McLaren team principal Andreas Seidl has conceded Daniel Ricciardo had "nothing left to lose" after being the first to gamble on slick tyres at the Emilia Romagna Grand Prix.
Sunday's Imola race began on a wet but drying track with intermediate tyres fitted to all 20 cars.
After starting sixth alongside team-mate Lando Norris on the third row, Ricciardo's day quickly unravelled at the first corner when the Australian made contact with Ferrari driver Carlos Sainz and dropped to the back of the field.
On lap 18, as the track dried, this left McLaren able to throw caution to the wind and switch Ricciardo to slick tyres first.
“We were the first ones because there was nothing left to lose when you run at the back with a damaged car and it was obviously a chance to get feedback from Daniel for Lando on how it was going out there," explained Seidl.
“Actually, by that move, we gained two or three positions and were on the back of Lewis and got stuck in a train.
"So there was again nowhere to go and nothing to gain, that is why we went for the next gamble, putting Daniel early on the hard tyre because at this time of the race it wasn’t clear yet if we could run through on the mediums or not.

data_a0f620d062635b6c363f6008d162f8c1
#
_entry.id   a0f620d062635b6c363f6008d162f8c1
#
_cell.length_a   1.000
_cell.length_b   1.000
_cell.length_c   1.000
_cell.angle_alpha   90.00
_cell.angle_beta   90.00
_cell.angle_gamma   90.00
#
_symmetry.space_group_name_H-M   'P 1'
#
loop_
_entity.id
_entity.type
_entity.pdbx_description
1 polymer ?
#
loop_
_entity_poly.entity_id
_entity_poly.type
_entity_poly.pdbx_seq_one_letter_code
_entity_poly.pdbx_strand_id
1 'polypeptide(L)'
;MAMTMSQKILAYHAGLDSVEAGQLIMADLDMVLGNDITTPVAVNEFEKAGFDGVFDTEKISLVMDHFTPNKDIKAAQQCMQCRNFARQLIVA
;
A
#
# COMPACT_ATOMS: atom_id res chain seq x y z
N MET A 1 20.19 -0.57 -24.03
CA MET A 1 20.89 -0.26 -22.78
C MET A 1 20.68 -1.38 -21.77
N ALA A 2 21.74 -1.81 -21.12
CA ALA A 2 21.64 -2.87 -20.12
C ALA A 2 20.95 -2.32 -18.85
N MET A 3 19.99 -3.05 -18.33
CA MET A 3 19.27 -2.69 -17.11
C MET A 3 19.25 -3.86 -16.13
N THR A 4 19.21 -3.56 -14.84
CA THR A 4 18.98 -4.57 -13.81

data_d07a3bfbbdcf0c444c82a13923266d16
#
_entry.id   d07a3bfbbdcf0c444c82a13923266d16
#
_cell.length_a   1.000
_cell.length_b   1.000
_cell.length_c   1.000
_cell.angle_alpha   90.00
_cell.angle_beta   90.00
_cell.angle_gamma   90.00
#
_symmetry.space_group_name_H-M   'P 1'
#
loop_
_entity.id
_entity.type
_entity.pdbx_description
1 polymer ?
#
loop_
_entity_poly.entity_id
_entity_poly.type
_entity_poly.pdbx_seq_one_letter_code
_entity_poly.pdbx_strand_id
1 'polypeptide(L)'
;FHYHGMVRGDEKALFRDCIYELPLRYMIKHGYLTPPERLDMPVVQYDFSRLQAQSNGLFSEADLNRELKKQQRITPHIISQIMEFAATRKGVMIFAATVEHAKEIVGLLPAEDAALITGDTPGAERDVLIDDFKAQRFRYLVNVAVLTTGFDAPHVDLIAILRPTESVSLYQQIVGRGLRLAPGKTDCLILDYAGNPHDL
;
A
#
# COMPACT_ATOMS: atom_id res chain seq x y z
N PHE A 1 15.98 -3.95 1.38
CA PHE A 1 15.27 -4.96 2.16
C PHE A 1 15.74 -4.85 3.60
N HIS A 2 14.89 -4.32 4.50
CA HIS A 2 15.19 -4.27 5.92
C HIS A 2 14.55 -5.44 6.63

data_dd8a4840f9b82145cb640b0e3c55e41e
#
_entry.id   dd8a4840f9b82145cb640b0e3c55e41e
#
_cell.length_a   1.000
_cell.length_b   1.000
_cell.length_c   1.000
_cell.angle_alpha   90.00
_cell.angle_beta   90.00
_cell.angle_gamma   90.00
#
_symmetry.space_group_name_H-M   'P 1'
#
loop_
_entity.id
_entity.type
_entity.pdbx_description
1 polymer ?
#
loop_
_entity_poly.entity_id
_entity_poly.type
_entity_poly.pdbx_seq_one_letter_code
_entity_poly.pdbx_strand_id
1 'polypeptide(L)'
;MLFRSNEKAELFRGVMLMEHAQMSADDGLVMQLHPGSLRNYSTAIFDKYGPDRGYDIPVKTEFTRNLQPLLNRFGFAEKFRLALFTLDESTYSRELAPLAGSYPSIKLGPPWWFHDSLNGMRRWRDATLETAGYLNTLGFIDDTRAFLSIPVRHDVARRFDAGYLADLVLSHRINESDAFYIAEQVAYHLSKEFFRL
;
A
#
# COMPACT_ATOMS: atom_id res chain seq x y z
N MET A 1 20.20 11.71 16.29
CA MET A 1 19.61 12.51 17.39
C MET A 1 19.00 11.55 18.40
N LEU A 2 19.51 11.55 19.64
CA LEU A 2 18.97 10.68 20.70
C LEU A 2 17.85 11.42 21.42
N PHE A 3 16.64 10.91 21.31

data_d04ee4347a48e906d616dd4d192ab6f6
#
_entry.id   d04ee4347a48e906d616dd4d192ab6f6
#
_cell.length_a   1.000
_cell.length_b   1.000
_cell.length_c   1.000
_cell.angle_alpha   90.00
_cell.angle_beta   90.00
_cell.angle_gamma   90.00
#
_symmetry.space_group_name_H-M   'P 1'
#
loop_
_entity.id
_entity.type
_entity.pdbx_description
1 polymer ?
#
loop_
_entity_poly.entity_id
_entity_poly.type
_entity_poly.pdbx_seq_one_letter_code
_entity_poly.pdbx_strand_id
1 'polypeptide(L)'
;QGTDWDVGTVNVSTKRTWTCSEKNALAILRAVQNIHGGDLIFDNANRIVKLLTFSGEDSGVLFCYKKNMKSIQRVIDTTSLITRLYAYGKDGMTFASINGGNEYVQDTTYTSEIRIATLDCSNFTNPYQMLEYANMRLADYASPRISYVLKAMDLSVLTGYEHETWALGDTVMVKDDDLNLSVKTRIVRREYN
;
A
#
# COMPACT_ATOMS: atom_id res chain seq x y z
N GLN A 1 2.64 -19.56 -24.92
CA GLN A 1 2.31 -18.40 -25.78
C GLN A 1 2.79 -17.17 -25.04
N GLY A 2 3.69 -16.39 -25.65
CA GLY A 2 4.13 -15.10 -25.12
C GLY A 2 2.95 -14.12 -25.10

“But with nothing else happening in the race, there was nothing to gain but it wouldn’t have changed anything if he had stayed at the back of Lewis because then he would have also finished P14 or P15.”
Imola hosted the first sprint weekend of the current F1 season but did the revised format work?
Max Verstappen took a dominant grand slam win at the Emilia Romagna Grand Prix with Red Bull scoring an incredible 58 points from 59, a record haul for any team at a single event.
The race came off the back of a chaotic qualifying session that featured five red flags and mixed up the grid but far from enjoying a somewhat odd starting lineup, the sprint somewhat normalised the order despite its thrilling action.
So our question to you is this, did the F1 sprint work at Imola?